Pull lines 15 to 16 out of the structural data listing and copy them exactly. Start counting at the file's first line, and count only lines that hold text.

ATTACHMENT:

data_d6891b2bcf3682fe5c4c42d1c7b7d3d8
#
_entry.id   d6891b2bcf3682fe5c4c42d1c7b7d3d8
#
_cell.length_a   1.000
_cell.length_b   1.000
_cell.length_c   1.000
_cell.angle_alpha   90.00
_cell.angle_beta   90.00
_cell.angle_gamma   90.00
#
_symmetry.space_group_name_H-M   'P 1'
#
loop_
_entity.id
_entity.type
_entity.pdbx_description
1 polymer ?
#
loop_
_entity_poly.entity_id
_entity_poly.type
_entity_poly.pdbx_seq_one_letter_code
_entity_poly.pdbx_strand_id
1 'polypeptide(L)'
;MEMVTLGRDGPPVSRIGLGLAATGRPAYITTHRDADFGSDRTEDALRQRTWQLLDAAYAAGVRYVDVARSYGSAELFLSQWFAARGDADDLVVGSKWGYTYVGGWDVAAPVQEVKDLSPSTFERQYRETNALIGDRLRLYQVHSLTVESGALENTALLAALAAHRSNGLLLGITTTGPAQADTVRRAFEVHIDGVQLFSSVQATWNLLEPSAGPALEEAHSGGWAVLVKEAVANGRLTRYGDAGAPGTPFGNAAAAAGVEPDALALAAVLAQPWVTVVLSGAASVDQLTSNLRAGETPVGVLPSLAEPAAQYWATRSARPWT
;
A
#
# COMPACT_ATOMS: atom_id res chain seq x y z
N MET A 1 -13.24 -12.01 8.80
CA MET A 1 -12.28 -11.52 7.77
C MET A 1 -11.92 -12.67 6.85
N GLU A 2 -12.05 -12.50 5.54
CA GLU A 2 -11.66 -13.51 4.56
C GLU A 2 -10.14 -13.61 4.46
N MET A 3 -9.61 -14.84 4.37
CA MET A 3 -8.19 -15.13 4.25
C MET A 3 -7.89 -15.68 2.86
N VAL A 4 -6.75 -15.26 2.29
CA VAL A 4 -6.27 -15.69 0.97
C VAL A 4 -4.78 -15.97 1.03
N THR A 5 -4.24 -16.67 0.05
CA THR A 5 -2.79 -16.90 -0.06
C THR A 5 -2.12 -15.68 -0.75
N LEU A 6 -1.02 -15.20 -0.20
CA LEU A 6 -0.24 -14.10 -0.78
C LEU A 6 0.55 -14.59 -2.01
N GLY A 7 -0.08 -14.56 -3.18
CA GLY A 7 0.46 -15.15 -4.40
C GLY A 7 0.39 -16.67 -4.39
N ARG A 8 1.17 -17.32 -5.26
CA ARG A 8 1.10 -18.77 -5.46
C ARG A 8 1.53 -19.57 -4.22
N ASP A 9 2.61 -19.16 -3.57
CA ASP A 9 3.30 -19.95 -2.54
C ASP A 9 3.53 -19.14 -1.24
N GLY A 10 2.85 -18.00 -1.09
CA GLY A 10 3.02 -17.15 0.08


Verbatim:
_entity.id
_entity.type